The 5 best novels I read this year are…
Charlotte: People have been telling me about this novel for decades, yet I only just read it this year. As soon as I did I wanted to shout Why did nobody tell me about this? It is completely dazzling, daring, stupefyingly good writing.
Blurb: Caro, gallant and adventurous, is one of two Australian sisters who have come to post-war England to seek their fortunes. Courted long and hopelessly by young scientist, Ted Tice, she is to find that love brings passion, sorrow, betrayal and finally hope.
The milder Grace seeks fulfilment in an apparently happy marriage. But as the decades pass and the characters weave in and out of each other’s lives, love, death and two slow-burning secrets wait in ambush for them.
Charlotte: The voice of this novel is a pearler – wild, loose and exhilarating. I reckon it’s Knox’s best work to date, and is to be lauded for returning the magnificent word ‘brang’ to the Australian idiom.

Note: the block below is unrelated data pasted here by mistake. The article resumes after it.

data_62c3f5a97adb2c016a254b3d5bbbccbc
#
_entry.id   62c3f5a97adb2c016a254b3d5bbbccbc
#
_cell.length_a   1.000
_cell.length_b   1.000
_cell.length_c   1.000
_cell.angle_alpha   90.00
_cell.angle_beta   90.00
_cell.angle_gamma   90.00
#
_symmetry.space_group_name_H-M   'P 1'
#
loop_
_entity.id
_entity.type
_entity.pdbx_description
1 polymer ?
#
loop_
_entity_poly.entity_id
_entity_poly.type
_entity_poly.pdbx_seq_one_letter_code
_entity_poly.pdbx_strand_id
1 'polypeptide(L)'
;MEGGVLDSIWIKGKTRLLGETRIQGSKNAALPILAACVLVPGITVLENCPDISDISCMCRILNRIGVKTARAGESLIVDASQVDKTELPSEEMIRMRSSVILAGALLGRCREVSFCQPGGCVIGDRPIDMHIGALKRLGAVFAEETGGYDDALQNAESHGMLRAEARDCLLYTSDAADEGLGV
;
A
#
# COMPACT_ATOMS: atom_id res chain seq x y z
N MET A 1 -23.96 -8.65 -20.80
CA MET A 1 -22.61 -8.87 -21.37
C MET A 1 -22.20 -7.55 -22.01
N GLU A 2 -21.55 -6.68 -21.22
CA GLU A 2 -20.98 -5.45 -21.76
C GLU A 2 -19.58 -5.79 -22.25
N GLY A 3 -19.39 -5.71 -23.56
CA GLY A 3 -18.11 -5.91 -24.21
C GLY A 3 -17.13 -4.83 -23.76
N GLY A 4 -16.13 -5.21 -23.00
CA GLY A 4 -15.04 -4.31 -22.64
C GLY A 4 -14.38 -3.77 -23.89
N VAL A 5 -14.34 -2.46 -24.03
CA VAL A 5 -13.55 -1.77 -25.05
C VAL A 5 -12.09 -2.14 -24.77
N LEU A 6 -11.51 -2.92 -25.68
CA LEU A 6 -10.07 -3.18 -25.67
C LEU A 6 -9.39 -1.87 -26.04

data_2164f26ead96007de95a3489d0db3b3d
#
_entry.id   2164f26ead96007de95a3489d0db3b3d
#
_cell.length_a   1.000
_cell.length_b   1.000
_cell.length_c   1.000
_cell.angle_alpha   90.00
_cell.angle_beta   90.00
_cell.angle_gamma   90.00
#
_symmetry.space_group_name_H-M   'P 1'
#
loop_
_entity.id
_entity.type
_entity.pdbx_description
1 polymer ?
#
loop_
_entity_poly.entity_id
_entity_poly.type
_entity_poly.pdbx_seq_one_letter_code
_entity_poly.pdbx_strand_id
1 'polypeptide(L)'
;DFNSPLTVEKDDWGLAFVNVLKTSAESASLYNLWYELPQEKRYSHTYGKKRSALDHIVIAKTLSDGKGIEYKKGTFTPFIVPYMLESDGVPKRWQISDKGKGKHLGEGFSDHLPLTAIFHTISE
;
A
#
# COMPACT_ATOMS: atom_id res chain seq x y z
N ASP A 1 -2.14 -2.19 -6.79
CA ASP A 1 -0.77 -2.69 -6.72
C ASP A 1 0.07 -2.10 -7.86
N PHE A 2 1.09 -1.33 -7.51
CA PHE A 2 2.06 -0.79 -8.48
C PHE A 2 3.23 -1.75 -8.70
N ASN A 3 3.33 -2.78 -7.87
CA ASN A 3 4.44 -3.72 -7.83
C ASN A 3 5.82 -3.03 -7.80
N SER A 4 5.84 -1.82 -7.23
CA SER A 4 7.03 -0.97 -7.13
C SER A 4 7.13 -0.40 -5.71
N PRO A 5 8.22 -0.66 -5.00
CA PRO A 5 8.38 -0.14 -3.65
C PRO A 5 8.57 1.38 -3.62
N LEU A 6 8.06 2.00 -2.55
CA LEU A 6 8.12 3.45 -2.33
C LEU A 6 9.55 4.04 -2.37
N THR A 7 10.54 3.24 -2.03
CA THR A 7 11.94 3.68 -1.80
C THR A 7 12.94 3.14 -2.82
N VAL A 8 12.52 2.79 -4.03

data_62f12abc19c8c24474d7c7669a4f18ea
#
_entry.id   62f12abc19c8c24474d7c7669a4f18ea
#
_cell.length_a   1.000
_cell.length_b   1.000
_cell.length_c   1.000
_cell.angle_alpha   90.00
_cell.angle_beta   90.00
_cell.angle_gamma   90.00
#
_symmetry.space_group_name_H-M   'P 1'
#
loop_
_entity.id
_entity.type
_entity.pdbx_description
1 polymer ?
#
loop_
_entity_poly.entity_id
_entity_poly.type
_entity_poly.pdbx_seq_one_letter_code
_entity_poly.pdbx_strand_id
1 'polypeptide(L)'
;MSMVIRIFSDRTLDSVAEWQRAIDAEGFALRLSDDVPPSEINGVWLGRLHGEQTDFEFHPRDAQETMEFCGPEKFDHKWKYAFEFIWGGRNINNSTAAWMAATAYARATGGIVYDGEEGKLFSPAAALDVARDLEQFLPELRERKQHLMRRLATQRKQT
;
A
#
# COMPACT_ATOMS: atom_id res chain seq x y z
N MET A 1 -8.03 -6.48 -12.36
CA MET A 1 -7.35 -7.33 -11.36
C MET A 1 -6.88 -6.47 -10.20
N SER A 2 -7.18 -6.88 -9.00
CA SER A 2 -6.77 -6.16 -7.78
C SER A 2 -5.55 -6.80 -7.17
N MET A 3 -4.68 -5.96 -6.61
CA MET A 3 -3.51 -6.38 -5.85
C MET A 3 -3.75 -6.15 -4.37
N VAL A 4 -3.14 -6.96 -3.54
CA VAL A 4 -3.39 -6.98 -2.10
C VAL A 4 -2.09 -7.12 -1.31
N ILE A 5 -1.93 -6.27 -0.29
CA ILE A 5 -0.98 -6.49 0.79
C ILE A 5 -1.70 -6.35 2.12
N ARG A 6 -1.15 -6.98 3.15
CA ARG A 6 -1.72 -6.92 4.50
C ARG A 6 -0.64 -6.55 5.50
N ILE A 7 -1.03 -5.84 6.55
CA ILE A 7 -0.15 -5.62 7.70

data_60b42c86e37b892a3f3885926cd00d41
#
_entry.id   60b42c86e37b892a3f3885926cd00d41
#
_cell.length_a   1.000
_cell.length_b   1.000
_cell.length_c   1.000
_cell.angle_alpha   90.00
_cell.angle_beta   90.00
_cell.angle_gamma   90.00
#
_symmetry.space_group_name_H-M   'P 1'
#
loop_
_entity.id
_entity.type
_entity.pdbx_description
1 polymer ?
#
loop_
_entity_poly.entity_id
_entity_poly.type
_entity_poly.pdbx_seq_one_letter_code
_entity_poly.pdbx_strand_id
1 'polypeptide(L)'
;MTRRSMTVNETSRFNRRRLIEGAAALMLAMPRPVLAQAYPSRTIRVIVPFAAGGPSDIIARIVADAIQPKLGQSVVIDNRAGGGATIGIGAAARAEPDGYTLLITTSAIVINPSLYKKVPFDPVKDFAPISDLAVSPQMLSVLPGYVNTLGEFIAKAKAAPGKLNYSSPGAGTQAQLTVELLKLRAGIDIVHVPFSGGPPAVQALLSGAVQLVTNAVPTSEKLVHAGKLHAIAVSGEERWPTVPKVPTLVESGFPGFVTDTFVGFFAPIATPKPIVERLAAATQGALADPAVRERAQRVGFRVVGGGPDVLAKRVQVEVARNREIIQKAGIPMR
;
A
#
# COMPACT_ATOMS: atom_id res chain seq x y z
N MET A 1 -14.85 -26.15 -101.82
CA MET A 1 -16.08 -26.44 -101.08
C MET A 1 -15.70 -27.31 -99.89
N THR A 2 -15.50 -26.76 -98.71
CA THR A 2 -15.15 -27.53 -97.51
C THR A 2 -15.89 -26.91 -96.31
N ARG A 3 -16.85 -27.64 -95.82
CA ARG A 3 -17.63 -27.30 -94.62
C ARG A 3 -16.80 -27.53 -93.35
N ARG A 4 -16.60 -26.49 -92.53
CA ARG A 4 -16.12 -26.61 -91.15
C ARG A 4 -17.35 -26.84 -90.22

Blurb: Daring, dazzling, funny and heartbreaking, this is a story about fame and ambition, surfing and pine-lime Splices … a superbly written and ambitious novel by one of Australia’s rising stars. The Life will simply blow you away.
He looked into the Pacific and the Pacific looked back into him.
The Life tells the story of former-world-champion Australian surfer, Dennis Keith, from inside the very heart of the fame and madness that is ‘The Life’.
Now bloated and paranoid, former Australian surfing legend Dennis Keith is holed up in his mother’s retirement village, shuffling to the shop for a Pine-Lime Splice every day, barely existing behind his aviator sunnies and crazy OCD rules, and trying not to think about the waves he’d made his own and the breaks he once ruled like a god. Years before he’d been robbed of the world title that had his name on it – and then drugs, his brother, and the disappearance and murder of his girlfriend and had done the rest. Out of the blue, a young would-be biographer comes knocking and stirs up memories Dennis thought he’d buried. It takes Dennis a while to realise that she’s not there to write his story at all.